Approved by the FDA in 1995, PRK was the first successful laser vision correction technique which involved directly altering the corneal curve, without the use of a covering flap. PRK is still frequently performed, but LASIK has become the more popular laser technique employed today, mainly because of its quicker recovery time.
LASIK is also a laser procedure to correct vision errors; it can correct nearsightedness [myopia], farsightedness [hyperopia], and/or astigmatism. LASIK has evolved from previous procedures like PRK, and is by far the most commonly performed laser vision correction procedure today.
The details distinguishing LASIK from PRK can easily be confusing to the layperson until fully explained by a trained professional. The difference between LASIK and PRK, is that in PRK the laser is applied directly to the surface of the eye to reshape it, whereas in LASIK a thin flap is created, then lifted, followed by the laser to reshape the inner cornea underneath the flap. The advantages of LASIK over PRK are that with this thin flap, the recovery of vision is much faster and there’s minimal if no discomfort at all, compared to PRK.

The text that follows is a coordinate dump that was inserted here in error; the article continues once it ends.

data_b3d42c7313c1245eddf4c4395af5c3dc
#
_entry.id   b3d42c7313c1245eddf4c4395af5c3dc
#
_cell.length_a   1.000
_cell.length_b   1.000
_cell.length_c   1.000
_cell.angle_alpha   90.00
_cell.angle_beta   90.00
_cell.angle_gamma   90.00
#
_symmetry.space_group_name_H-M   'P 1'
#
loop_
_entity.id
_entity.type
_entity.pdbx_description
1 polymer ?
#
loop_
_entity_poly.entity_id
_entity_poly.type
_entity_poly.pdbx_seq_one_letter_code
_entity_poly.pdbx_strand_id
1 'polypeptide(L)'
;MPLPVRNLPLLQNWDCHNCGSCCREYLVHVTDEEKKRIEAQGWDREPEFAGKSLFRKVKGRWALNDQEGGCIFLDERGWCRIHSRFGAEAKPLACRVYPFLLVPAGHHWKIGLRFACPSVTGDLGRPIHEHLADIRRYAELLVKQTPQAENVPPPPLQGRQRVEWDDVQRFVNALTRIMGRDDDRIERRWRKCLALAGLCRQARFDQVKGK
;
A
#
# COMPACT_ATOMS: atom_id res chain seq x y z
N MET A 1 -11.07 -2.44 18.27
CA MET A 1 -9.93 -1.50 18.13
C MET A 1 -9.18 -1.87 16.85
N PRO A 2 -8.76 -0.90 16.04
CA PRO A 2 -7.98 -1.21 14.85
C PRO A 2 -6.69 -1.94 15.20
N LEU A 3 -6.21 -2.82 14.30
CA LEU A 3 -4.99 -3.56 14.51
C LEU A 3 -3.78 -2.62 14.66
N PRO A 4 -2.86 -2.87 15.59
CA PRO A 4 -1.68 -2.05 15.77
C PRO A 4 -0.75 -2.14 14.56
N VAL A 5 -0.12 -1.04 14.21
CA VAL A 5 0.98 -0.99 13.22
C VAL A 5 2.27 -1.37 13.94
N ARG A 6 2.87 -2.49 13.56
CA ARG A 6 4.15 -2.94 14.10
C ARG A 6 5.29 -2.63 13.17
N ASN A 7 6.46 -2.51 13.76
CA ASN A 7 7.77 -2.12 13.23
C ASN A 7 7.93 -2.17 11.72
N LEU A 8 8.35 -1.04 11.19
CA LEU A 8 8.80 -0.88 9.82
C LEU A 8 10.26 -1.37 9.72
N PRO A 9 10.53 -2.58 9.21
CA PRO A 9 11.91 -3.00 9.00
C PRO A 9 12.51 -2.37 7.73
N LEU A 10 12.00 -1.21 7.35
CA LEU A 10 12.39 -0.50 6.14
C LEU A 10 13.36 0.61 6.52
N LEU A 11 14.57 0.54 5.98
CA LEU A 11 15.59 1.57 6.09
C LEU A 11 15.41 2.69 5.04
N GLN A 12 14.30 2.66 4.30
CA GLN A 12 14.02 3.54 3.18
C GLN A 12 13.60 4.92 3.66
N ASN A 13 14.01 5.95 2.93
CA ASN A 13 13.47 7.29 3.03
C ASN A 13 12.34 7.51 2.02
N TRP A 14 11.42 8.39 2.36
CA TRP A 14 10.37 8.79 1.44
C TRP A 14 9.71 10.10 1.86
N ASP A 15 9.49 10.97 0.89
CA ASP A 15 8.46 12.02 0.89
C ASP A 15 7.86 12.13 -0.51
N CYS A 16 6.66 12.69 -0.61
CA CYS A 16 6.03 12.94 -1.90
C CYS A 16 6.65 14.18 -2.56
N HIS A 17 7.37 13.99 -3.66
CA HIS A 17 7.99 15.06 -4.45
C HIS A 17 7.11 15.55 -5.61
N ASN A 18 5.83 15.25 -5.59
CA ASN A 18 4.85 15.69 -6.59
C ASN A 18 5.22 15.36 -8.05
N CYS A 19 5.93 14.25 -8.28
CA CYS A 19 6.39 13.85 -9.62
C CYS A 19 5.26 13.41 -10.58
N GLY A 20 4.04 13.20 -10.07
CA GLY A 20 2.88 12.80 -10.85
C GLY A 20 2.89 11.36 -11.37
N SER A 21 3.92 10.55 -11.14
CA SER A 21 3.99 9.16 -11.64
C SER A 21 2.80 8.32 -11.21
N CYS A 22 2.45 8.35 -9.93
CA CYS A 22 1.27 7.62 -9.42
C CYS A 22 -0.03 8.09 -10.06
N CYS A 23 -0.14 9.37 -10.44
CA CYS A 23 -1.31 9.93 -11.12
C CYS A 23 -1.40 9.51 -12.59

After the PRK procedure, the outer layer of the cornea requires additional time to heal properly; patients normally wear a temporary soft contact lens for comfort for a few days and need prescription eye drops for several weeks after surgery to prevent infection and inflammation. Peak vision typically occurs four to six weeks after the procedure.
There are, however, special instances where PRK will be preferable to LASIK. Indications for a surface ablation procedure such as PRK or Epi-LASIK instead of LASIK include significant dry eye, scarring of the surface of the eye, thin corneas or occupational hazards such as boxing or mixed martial arts.